Traders on the floor of the New York Stock Exchange.
The market is showing signs of exhaustion, and for good reason. Most of the major market segments have grown significantly over the past month.
But there is a growing refrain that we are on the “top of it all”. In other words, maximum profit growth, leading economic data and maximum reopening.
Michael Batnick, director of research at Ritholtz Wealth Management, embodied some of these concerns in a recent Publish titled, “It Gets More Difficult From Here.”
Noting that the S&P 500 is up 76% from a year ago, Batnick notes that “we’ve had bear markets before, but we’ve never had this type of rally in such a short time.”
Her advice: “Now is probably a good time to do some spring cleaning in your wallet.”
However, there is still no consensus on this notion.
“We’re talking about maximum growth, but the idea here is that this reopening is just beginning,” said Mike Labella, senior portfolio manager at Franklin Templeton on CNBC. “We have just taken an important step with 50% vaccinations in the United States, and that number will only improve in the United States and Europe, a few months behind. rally, but it will likely come more from the value and cyclical sectors than from the tech trade, which is more of last year’s. “
JPMorgan chief strategist Marko Kolanovic also repulsed against the story of “maximum valuation”, insisting that the reopening / reflation trade is not yet over. The reopening “will resume with a movement that will be bigger than what we saw at the start of this year,” he told customers. He says there is an ongoing recovery that starts first in the United States, then continues in Europe, and then in emerging market countries. This mobile recovery trade will extend the turnaround and prevent returns from rising too quickly, he says.
Judging by recent market action in the speculative parts of the market, many investors are taking Batnick’s advice and doing a “spring cleaning”.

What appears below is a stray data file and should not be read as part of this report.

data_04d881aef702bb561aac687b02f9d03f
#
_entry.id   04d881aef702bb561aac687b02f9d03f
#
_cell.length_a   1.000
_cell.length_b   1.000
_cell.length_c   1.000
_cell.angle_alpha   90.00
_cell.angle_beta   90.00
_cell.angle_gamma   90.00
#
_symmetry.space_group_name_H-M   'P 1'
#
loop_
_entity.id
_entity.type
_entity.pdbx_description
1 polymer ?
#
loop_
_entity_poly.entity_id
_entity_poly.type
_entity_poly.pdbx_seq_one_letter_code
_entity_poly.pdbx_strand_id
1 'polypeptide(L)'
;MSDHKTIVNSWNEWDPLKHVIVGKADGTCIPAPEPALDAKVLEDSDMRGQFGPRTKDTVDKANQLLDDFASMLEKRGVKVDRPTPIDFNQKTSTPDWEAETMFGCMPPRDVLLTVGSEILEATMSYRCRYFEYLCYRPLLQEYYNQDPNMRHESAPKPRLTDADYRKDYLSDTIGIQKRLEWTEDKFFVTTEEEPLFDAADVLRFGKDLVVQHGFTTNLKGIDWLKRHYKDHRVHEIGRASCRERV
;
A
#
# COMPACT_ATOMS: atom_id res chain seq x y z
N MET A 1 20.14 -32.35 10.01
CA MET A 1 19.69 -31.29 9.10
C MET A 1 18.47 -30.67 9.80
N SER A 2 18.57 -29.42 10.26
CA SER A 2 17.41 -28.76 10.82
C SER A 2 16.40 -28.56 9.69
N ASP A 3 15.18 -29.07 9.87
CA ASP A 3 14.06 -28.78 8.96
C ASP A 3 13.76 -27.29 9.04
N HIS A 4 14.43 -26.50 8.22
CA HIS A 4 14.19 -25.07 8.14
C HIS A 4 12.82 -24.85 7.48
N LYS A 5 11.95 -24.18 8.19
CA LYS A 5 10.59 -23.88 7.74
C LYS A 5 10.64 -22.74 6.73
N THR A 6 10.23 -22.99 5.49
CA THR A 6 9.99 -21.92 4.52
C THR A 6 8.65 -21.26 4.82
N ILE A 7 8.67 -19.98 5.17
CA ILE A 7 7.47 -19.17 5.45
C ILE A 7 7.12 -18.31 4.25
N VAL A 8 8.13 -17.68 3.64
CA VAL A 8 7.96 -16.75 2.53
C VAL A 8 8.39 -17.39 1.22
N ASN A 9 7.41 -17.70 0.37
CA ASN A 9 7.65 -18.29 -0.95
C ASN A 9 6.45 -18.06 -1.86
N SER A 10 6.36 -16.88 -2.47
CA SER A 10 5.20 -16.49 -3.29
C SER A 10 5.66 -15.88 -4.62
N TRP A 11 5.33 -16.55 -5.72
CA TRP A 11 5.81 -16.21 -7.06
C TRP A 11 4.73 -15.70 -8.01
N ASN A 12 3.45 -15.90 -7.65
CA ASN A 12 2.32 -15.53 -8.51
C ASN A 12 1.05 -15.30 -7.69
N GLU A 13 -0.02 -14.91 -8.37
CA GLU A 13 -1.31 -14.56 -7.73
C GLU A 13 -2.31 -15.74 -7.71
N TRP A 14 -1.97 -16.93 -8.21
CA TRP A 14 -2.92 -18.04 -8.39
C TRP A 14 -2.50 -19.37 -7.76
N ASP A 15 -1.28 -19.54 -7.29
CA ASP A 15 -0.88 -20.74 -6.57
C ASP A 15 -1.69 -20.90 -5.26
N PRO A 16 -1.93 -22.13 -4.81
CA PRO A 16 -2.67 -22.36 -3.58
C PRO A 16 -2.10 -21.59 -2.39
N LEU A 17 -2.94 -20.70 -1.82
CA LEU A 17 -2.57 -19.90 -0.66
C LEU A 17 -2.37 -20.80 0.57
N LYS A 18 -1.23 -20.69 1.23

The appetite for the riskier parts of the market declined dramatically even as the market as a whole progressed.
Formerly hot areas for investors such as IPOs, PSPCs, cannabis, clean energy, EVs / lithium, and ‘thematic tech’ in general are all well above their peaks:
Speculative sectors take a hit
(% of 52 week high)
- SPAC (SPAK) 32%
- Initial public offering (IPO) 20%
- Cannabis (MJ) 42%
- Clean Energy (ICLN) 32%
- 3D printing (PRNT) 25%
- Lithium / batteries (LIT) 18%
- Cloud Computing (WCLD) 18%
The Ark Investment portfolio of Cathie Wood was particularly affected:
Cathie Wood wallet
(% of 52 week high)
- Ark Innovation (ARKK) 26%
- Ark Fintech (ARKF) 20%
- Ark Genomic Revolution (ARKG) 26%
- Internet Ark Next Generation (ARKW) 23%
- Autonomous arch technology (ARKQ) 20%
Does the lack of interest in pushing these speculative segments of the markets to new heights indicate some concern about a broader assessment of the market?
This is hotly debated, but traders note that these “speculative” parts of the market have one important thing in common: They all peaked in mid-February as interest rates began to rise.
Rising yields traditionally put pressure on multi-multiples stocks as the higher rate lowers the present value of future cash flows these companies might reject. However, the more speculative segments of the market that often have little or no income can also suffer when rates rise.
“Some of the sales that were triggered by the higher rates” continued, Jim Besaw, chief investment officer at GenTrust told me, but he also noted that the liquidation of these sectors in mid-February was the peak. speculation. Trading fever: “Most of these charts looked pretty parabolic before they went down in February,” he told me.
This combination – the cooling of an intense speculative fever and a sudden change in interest rates – has proven to be a headwind for this “speculative” corner of the market.
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